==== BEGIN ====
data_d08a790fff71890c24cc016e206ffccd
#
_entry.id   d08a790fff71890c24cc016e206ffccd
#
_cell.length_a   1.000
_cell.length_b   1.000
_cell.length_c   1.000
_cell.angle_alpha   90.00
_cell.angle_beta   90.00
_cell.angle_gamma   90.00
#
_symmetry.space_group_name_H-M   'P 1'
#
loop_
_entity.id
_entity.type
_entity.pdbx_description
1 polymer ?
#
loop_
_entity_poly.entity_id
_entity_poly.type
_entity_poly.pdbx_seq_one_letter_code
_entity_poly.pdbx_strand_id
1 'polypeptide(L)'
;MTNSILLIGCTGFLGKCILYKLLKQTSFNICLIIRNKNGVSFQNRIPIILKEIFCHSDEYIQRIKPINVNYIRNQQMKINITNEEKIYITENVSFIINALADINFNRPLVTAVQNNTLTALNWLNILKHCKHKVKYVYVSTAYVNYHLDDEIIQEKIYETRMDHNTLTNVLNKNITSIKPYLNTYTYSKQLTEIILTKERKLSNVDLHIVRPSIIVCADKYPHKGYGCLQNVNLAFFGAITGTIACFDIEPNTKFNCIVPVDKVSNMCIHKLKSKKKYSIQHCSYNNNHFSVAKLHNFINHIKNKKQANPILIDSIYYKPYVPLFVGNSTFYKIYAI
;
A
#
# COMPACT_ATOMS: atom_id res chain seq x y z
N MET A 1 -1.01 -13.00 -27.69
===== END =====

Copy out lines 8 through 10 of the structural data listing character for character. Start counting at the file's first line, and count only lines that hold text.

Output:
_cell.angle_alpha   90.00
_cell.angle_beta   90.00
_cell.angle_gamma   90.00